BTW, do you know the value for CS_HIGH which is used
by the boot-ROM at boot time ?
  (about chip revision.A, because I have only this)
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lpcware
NXP Employee
NXP Employee
Content originally posted in LPCWare by noahk on Wed Nov 21 07:50:02 MST 2012
Hi,

When running from SPIFI, you want to make sure to increase the SPIFI clock from 18 MHz to as high as it will go. The LPC1830 supports 104 MHz for the SPIFI clock:
http://www.nxp.com/documents/data_sheet/LPC1850_30_20_10.pdf
Chapter: 11.15 SPIFI

The S25FL032P supports up to 80 MHz for the QIOR Quad I/O Read command:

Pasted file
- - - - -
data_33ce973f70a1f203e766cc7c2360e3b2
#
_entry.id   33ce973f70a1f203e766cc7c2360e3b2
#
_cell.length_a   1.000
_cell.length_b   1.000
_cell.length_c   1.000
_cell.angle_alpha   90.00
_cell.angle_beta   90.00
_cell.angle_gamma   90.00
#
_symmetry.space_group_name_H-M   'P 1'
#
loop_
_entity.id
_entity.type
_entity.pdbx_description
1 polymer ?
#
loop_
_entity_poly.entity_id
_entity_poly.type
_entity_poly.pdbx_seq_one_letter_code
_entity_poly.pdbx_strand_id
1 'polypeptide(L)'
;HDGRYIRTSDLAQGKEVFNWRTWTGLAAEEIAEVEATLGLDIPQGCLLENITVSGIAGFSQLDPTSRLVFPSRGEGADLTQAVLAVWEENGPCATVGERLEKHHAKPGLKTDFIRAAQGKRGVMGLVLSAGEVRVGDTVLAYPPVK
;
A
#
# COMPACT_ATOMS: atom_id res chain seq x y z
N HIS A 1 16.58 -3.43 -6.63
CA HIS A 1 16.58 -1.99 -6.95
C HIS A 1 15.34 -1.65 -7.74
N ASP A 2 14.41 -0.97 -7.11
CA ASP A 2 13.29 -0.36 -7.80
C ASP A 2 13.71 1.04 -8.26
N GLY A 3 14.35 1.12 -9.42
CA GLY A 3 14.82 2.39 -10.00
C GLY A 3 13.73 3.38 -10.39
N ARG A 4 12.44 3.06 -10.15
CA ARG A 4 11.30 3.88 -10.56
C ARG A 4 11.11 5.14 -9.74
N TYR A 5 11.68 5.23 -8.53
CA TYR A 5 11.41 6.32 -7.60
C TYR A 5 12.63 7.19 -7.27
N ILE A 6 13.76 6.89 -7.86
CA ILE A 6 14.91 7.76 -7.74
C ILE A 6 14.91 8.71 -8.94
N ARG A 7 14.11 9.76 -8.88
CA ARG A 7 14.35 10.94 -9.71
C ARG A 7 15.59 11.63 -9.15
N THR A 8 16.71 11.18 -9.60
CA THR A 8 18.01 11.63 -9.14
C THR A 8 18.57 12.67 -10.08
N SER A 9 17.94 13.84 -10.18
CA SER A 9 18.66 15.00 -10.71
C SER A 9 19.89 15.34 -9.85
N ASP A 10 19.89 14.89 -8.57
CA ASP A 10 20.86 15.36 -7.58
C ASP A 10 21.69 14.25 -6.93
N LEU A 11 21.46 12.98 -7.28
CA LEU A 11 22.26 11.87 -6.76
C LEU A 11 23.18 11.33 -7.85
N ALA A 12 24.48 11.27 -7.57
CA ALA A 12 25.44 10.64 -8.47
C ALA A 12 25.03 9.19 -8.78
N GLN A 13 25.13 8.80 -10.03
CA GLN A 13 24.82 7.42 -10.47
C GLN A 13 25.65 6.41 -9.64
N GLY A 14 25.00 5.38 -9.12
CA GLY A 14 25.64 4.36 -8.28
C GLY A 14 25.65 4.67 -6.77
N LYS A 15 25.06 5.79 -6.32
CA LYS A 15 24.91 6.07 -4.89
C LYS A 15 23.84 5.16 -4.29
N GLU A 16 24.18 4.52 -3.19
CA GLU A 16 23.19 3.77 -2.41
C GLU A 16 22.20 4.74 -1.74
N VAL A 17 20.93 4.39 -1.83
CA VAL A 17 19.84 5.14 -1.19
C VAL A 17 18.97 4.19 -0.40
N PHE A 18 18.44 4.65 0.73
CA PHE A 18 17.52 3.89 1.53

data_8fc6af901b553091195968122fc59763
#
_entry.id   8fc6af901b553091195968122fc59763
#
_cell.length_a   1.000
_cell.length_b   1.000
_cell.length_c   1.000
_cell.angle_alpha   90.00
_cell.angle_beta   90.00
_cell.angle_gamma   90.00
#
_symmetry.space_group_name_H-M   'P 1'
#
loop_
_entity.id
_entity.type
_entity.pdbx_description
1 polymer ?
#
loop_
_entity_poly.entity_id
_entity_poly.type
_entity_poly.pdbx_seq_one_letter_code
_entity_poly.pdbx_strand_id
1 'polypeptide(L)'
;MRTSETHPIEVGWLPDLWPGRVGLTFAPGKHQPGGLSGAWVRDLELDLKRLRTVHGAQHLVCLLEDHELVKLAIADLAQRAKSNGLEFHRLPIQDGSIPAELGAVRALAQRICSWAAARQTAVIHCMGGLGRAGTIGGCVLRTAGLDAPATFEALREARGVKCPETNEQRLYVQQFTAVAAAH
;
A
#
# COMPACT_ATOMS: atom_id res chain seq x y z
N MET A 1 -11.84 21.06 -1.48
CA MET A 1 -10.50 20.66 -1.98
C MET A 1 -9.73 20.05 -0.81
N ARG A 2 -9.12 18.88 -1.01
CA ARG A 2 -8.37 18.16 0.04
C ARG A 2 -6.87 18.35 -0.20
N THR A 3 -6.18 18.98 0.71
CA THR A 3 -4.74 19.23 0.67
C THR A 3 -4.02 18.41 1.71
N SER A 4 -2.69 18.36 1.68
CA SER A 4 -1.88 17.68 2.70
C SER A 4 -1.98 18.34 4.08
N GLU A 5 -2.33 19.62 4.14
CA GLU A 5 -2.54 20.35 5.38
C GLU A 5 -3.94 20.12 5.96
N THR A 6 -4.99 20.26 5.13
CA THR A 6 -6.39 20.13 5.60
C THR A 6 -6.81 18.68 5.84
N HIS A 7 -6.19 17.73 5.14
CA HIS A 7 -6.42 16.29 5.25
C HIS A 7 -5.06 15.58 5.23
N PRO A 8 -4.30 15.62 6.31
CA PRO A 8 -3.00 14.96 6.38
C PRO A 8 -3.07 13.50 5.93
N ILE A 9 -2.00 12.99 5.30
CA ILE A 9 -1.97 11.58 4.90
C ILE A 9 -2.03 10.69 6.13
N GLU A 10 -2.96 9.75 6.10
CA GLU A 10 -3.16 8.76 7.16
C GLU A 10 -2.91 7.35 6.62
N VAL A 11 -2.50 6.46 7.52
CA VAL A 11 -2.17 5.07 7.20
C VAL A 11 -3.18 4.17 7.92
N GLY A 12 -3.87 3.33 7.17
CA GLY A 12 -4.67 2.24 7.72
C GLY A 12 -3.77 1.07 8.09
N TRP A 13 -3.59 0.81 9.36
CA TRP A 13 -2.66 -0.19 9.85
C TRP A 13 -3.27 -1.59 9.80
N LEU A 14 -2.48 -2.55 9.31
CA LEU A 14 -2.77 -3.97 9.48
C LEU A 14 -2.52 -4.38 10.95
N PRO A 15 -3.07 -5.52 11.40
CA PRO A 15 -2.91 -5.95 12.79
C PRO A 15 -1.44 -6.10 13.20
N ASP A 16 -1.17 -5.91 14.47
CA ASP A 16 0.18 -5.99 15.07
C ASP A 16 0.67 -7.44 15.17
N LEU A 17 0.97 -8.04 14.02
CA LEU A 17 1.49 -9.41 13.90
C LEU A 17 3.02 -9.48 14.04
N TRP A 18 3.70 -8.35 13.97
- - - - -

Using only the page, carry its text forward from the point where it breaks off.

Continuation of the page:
http://www.spansion.com/Support/Datasheets/S25FL032P_00.pdf
18. AC Characteristics

I see that your test code already has the re-initialize logic for the SPIFI, and the code for increasing the clock speed. Be sure to re initialize the SPIFI first, and then up the clock speed to 80 MHz. You should then see a big increase in performance. You can't increase the clock speed first b/c the driver relies on being able to perform a JEDEC ID read which is only supported on this Spansion part up to 50 MHz.

Please let me know how this works out,

After you get this working, you can also look into higher speed Quad parts capable of running up to 104 MHz in Quad. The Spansion part is good b/c it can always accept a serial command after a 0xff reset, but there are others that have those same characteristics but run a little bit faster.

Noah
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lpcware
NXP Employee
NXP Employee
Content originally posted in LPCWare by uratan on Wed Nov 21 03:37:39 MST 2012